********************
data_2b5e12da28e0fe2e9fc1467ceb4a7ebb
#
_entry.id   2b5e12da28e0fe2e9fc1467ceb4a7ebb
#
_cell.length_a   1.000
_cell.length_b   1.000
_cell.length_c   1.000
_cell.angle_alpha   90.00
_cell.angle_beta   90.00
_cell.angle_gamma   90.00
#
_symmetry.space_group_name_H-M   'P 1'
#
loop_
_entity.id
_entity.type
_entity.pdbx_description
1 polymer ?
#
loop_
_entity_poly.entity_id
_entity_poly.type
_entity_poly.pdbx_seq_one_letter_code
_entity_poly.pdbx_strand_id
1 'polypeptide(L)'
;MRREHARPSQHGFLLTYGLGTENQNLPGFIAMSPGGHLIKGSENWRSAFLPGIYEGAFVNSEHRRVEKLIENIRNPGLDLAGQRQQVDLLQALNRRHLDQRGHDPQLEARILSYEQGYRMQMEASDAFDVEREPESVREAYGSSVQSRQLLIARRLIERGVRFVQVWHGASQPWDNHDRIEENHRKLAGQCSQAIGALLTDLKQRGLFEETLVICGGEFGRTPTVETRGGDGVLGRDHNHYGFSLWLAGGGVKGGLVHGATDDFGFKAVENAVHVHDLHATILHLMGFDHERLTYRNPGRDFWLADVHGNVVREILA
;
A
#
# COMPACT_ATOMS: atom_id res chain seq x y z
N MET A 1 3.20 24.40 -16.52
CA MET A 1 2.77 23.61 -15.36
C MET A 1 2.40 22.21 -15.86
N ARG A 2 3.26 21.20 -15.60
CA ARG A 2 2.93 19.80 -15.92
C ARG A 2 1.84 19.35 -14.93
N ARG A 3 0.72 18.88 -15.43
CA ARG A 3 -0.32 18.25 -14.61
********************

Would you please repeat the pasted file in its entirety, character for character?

data_2b5e12da28e0fe2e9fc1467ceb4a7ebb
#
_entry.id   2b5e12da28e0fe2e9fc1467ceb4a7ebb
#
_cell.length_a   1.000
_cell.length_b   1.000
_cell.length_c   1.000
_cell.angle_alpha   90.00
_cell.angle_beta   90.00
_cell.angle_gamma   90.00
#
_symmetry.space_group_name_H-M   'P 1'
#
loop_
_entity.id
_entity.type
_entity.pdbx_description
1 polymer ?
#
loop_
_entity_poly.entity_id
_entity_poly.type
_entity_poly.pdbx_seq_one_letter_code
_entity_poly.pdbx_strand_id
1 'polypeptide(L)'
;MRREHARPSQHGFLLTYGLGTENQNLPGFIAMSPGGHLIKGSENWRSAFLPGIYEGAFVNSEHRRVEKLIENIRNPGLDLAGQRQQVDLLQALNRRHLDQRGHDPQLEARILSYEQGYRMQMEASDAFDVEREPESVREAYGSSVQSRQLLIARRLIERGVRFVQVWHGASQPWDNHDRIEENHRKLAGQCSQAIGALLTDLKQRGLFEETLVICGGEFGRTPTVETRGGDGVLGRDHNHYGFSLWLAGGGVKGGLVHGATDDFGFKAVENAVHVHDLHATILHLMGFDHERLTYRNPGRDFWLADVHGNVVREILA
;
A
#
# COMPACT_ATOMS: atom_id res chain seq x y z
N MET A 1 3.20 24.40 -16.52
CA MET A 1 2.77 23.61 -15.36
C MET A 1 2.40 22.21 -15.86
N ARG A 2 3.26 21.20 -15.60
CA ARG A 2 2.93 19.80 -15.92
C ARG A 2 1.84 19.35 -14.93
N ARG A 3 0.72 18.88 -15.43
CA ARG A 3 -0.32 18.25 -14.61